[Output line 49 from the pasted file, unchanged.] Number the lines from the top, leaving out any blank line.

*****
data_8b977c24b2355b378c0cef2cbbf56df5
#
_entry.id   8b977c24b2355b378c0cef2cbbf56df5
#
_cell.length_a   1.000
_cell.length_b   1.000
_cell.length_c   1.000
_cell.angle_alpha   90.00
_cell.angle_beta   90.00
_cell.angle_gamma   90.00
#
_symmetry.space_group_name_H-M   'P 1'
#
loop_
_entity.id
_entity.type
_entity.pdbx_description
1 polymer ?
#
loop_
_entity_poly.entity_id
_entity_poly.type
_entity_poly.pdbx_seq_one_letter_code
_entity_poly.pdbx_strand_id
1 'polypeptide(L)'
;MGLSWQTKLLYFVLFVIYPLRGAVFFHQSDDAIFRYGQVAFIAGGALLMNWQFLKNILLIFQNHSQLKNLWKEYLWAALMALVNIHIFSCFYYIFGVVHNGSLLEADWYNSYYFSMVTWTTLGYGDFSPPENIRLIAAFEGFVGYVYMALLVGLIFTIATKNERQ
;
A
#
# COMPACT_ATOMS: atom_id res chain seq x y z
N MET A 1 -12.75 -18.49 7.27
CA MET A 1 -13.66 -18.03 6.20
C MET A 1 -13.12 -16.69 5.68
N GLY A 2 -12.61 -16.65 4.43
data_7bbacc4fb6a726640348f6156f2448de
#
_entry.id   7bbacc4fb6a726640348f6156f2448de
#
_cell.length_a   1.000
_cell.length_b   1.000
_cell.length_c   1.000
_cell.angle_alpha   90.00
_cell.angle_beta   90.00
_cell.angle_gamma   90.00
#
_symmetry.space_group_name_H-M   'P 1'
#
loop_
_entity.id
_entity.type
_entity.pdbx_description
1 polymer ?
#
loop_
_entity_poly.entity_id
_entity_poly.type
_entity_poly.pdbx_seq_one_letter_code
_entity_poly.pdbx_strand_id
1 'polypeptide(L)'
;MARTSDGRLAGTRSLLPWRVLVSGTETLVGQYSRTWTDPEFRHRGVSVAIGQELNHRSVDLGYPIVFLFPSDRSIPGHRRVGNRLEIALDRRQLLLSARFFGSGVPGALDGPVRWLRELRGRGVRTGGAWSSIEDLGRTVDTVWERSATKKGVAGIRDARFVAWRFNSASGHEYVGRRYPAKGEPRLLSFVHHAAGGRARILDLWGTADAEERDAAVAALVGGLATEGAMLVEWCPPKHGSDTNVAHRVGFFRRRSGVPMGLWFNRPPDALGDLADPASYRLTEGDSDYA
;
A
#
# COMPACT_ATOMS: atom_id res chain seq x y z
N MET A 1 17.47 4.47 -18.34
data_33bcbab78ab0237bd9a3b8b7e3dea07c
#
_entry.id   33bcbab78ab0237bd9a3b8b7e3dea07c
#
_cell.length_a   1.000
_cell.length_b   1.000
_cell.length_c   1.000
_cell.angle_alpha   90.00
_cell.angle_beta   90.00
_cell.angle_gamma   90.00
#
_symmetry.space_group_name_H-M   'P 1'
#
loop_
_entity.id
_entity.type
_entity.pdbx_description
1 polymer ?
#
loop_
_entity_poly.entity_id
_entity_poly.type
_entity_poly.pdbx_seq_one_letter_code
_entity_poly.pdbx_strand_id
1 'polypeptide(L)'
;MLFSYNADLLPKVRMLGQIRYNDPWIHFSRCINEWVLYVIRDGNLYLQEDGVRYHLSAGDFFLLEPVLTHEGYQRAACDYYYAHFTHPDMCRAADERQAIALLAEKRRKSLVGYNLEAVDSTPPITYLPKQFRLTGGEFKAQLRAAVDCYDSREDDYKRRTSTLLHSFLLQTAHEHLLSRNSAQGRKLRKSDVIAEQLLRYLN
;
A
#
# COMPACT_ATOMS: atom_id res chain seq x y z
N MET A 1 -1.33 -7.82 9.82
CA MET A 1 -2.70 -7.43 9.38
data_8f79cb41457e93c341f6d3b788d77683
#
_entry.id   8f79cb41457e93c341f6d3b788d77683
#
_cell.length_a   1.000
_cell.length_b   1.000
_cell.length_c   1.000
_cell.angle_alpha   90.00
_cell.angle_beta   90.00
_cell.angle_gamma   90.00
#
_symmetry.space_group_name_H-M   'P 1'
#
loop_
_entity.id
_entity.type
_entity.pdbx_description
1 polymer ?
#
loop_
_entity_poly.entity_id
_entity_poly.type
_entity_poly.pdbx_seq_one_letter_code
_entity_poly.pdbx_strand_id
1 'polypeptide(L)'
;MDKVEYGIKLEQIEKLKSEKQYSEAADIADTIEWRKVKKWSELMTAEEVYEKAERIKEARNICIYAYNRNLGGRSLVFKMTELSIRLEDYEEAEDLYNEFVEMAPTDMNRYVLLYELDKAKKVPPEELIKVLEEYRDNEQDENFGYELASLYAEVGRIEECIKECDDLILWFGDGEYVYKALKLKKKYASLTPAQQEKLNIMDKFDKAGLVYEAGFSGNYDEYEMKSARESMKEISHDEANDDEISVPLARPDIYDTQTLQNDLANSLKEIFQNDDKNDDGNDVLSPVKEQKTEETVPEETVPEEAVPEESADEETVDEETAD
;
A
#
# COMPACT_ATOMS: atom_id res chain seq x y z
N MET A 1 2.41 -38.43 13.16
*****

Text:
_entity.id